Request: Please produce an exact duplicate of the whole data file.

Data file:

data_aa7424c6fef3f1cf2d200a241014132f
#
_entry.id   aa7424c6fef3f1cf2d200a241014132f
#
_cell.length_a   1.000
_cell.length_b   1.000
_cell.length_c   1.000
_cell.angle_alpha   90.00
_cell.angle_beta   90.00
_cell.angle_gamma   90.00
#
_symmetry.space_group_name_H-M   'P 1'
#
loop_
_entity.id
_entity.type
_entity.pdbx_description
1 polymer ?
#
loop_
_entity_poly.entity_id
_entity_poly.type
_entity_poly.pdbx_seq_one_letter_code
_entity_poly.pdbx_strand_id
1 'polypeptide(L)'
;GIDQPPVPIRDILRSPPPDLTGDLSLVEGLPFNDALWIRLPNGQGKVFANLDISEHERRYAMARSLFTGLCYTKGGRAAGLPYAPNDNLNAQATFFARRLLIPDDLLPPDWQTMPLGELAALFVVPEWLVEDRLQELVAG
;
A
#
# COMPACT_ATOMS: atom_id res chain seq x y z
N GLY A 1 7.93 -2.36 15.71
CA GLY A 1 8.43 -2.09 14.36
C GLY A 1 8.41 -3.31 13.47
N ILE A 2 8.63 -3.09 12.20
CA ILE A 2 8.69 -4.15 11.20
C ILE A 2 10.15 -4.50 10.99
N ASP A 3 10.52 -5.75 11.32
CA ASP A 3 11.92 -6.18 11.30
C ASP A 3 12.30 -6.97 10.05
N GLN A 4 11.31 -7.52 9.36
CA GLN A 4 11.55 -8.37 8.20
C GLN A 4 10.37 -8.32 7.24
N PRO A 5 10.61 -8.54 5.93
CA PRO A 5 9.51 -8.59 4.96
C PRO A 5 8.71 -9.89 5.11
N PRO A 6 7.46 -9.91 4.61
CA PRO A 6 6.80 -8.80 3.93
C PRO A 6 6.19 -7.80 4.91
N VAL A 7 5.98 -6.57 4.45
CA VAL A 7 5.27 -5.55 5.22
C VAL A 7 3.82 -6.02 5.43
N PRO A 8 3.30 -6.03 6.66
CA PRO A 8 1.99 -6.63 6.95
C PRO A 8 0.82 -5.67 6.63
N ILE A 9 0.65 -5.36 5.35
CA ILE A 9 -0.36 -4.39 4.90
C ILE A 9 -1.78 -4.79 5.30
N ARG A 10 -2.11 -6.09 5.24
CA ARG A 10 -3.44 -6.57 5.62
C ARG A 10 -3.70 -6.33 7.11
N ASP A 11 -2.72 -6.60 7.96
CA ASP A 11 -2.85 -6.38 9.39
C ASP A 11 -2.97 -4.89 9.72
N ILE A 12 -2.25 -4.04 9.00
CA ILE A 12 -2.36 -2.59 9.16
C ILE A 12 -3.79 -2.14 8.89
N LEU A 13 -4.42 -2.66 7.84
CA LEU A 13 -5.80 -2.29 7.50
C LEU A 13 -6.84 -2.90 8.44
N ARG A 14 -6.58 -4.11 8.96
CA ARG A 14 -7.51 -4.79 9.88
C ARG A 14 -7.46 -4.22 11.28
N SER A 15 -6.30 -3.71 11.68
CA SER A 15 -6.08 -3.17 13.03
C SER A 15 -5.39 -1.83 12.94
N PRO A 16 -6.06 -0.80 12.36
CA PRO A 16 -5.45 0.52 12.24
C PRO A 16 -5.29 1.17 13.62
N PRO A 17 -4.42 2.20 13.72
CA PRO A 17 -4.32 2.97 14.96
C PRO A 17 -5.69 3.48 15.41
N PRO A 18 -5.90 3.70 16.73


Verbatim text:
data_aa7424c6fef3f1cf2d200a241014132f
#
_entry.id   aa7424c6fef3f1cf2d200a241014132f
#
_cell.length_a   1.000
_cell.length_b   1.000
_cell.length_c   1.000
_cell.angle_alpha   90.00
_cell.angle_beta   90.00
_cell.angle_gamma   90.00
#
_symmetry.space_group_name_H-M   'P 1'
#
loop_
_entity.id
_entity.type
_entity.pdbx_description
1 polymer ?
#
loop_
_entity_poly.entity_id
_entity_poly.type
_entity_poly.pdbx_seq_one_letter_code
_entity_poly.pdbx_strand_id
1 'polypeptide(L)'
;GIDQPPVPIRDILRSPPPDLTGDLSLVEGLPFNDALWIRLPNGQGKVFANLDISEHERRYAMARSLFTGLCYTKGGRAAGLPYAPNDNLNAQATFFARRLLIPDDLLPPDWQTMPLGELAALFVVPEWLVEDRLQELVAG
;
A
#
# COMPACT_ATOMS: atom_id res chain seq x y z
N GLY A 1 7.93 -2.36 15.71
CA GLY A 1 8.43 -2.09 14.36
C GLY A 1 8.41 -3.31 13.47
N ILE A 2 8.63 -3.09 12.20
CA ILE A 2 8.69 -4.15 11.20
C ILE A 2 10.15 -4.50 10.99
N ASP A 3 10.52 -5.75 11.32
CA ASP A 3 11.92 -6.18 11.30
C ASP A 3 12.30 -6.97 10.05
N GLN A 4 11.31 -7.52 9.36
CA GLN A 4 11.55 -8.37 8.20
C GLN A 4 10.37 -8.32 7.24
N PRO A 5 10.61 -8.54 5.93
CA PRO A 5 9.51 -8.59 4.96
C PRO A 5 8.71 -9.89 5.11
N PRO A 6 7.46 -9.91 4.61
CA PRO A 6 6.80 -8.80 3.93
C PRO A 6 6.19 -7.80 4.91
N VAL A 7 5.98 -6.57 4.45
CA VAL A 7 5.27 -5.55 5.22
C VAL A 7 3.82 -6.02 5.43
N PRO A 8 3.30 -6.03 6.66
CA PRO A 8 1.99 -6.63 6.95
C PRO A 8 0.82 -5.67 6.63
N ILE A 9 0.65 -5.36 5.35
CA ILE A 9 -0.36 -4.39 4.90
C ILE A 9 -1.78 -4.79 5.30
N ARG A 10 -2.11 -6.09 5.24
CA ARG A 10 -3.44 -6.57 5.62
C ARG A 10 -3.70 -6.33 7.11
N ASP A 11 -2.72 -6.60 7.96
CA ASP A 11 -2.85 -6.38 9.39
C ASP A 11 -2.97 -4.89 9.72
N ILE A 12 -2.25 -4.04 9.00
CA ILE A 12 -2.36 -2.59 9.16
C ILE A 12 -3.79 -2.14 8.89
N LEU A 13 -4.42 -2.66 7.84
CA LEU A 13 -5.80 -2.29 7.50
C LEU A 13 -6.84 -2.90 8.44
N ARG A 14 -6.58 -4.11 8.96
CA ARG A 14 -7.51 -4.79 9.88
C ARG A 14 -7.46 -4.22 11.28
N SER A 15 -6.30 -3.71 11.68
CA SER A 15 -6.08 -3.17 13.03
C SER A 15 -5.39 -1.83 12.94
N PRO A 16 -6.06 -0.80 12.36
CA PRO A 16 -5.45 0.52 12.24
C PRO A 16 -5.29 1.17 13.62
N PRO A 17 -4.42 2.20 13.72
CA PRO A 17 -4.32 2.97 14.96
C PRO A 17 -5.69 3.48 15.41
N PRO A 18 -5.90 3.70 16.73